HomeLocal NewsTeachers unions call for schools closure over cholera

Teachers unions call for schools closure over cholera


Faced with a nationwide cholera outbreak that has claimed 31 lives and left thousands others infected, two leading teachers’ unions have called for the closure of all schools until the disease is contained.

By Tatenda Chitagu

The cholera outbreak started in Harare before spreading to other parts of the country. In Masvingo, one person died from the waterborne disease, while one suspected case has been recorded.

In a letter addressed to Primary and Secondary Education permanent secretary, Silvia Utete-Masango dated September 18, the Amalgamated Rural Teachers’ Union of Zimbabwe (Artuz) said schools were susceptible to the spread of the disease as witnessed at another school in Glen View, which has since been closed.

“Artuz has concluded its research on the state of preparedness of schools to handle the cholera outbreak. Our schools are not safe and have no capacity to mitigate against the deadly cholera outbreak,” read the letter.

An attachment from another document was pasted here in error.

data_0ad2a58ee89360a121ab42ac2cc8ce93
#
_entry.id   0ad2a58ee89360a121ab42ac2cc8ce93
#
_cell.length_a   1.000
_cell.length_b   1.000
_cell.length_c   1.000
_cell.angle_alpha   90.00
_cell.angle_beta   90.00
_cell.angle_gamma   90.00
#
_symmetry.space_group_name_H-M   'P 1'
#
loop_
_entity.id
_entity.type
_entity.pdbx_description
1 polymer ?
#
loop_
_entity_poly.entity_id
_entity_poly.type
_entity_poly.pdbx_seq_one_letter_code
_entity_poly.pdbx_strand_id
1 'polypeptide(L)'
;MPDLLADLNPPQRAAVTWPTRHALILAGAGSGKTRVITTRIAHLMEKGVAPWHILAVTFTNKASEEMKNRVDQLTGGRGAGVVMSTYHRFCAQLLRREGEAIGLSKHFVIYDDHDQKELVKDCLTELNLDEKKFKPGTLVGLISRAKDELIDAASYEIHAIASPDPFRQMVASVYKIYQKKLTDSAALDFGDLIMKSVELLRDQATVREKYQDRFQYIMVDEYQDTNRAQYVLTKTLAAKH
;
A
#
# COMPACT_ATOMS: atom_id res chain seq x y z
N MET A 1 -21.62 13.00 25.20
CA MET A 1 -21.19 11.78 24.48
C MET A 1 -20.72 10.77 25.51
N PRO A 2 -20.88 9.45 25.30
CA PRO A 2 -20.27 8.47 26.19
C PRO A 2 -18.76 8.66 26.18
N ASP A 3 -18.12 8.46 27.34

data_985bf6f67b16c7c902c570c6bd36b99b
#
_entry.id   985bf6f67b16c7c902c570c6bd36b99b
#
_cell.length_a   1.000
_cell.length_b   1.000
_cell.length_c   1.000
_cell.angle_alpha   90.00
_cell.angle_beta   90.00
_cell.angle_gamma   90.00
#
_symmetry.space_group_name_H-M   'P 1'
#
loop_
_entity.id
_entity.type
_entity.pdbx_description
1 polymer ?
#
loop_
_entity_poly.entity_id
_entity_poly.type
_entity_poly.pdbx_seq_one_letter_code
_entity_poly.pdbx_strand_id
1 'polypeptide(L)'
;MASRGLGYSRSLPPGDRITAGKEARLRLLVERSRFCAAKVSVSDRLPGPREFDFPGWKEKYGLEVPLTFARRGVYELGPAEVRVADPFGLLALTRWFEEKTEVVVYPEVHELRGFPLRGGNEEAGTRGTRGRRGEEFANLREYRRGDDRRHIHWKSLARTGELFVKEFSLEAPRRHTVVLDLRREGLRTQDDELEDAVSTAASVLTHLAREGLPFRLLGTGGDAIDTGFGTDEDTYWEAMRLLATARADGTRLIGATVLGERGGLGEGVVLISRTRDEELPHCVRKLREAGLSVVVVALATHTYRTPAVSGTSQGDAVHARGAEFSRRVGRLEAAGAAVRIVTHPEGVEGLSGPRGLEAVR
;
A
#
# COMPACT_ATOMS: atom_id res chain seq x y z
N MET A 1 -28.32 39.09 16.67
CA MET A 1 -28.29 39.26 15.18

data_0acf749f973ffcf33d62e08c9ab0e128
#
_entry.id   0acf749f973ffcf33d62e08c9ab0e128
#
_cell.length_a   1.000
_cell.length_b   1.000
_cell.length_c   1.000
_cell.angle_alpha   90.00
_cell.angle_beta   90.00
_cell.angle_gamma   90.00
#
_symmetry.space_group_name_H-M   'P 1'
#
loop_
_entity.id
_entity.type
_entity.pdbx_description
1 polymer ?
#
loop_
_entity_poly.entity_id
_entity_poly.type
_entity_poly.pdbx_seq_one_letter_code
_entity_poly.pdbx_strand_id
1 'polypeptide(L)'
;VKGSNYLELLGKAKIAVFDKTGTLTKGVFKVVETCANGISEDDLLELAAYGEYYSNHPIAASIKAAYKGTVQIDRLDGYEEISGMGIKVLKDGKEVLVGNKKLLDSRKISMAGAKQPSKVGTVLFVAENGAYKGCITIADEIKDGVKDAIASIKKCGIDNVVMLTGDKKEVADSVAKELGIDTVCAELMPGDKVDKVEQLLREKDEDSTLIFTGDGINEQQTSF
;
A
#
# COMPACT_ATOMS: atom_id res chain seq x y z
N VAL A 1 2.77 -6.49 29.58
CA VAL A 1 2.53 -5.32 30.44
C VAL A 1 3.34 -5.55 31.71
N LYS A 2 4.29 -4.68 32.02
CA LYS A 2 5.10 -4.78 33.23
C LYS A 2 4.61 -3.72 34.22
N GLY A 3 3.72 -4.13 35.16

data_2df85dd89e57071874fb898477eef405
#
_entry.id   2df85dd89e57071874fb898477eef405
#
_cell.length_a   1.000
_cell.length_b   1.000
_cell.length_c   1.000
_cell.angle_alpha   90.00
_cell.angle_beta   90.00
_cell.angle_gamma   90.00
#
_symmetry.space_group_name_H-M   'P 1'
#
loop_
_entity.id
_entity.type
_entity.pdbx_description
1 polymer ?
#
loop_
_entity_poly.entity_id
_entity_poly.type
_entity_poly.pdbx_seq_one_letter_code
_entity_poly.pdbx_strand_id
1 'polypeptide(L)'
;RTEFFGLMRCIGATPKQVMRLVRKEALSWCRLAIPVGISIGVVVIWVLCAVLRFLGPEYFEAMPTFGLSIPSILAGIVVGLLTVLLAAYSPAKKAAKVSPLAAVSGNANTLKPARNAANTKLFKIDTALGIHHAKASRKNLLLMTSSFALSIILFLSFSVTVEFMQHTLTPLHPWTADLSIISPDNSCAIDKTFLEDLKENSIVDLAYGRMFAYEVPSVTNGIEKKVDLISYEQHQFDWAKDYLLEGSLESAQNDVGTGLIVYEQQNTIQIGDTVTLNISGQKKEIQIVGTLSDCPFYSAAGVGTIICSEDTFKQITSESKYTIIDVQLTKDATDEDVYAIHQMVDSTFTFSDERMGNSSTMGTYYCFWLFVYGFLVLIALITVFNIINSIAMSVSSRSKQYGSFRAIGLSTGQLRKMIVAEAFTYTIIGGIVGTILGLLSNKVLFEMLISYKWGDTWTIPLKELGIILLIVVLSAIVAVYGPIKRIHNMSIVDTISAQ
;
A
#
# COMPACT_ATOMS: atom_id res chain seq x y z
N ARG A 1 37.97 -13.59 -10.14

“Harare day schools are the worst affected, given the high mobility of Harare population coupled with lack of safe running water.”

Artuz said the centralised model of both the governance and economic architecture forced people from other parts of the country to go to Harare for one reason or the other.

“Under such circumstances, no one is safe. Schools in rural outposts will be the worst affected as soon as they don’t have running water,” said the teachers’ union.

Artuz president Obert Masaraure said their call was in line with government’s pronouncement that banned all public gatherings.

“Artuz calls for the closure of all schools, in line with government’s pronouncement banning all public gatherings. Schools should only open when we have successfully contained the cholera pandemic,” he said.

Progressive Teachers’ Union in Zimbabwe (PTUZ) president Takavafira Zhou said although it was the term for the final examinations, some of the pupils could fail to sit for the examinations because of illness or death.

“We might want pupils to go to schools, but the situation is not good. The kids may fail to write the examinations while hospitalised. I think we should put importance on lives, not examinations,” Zhou said.

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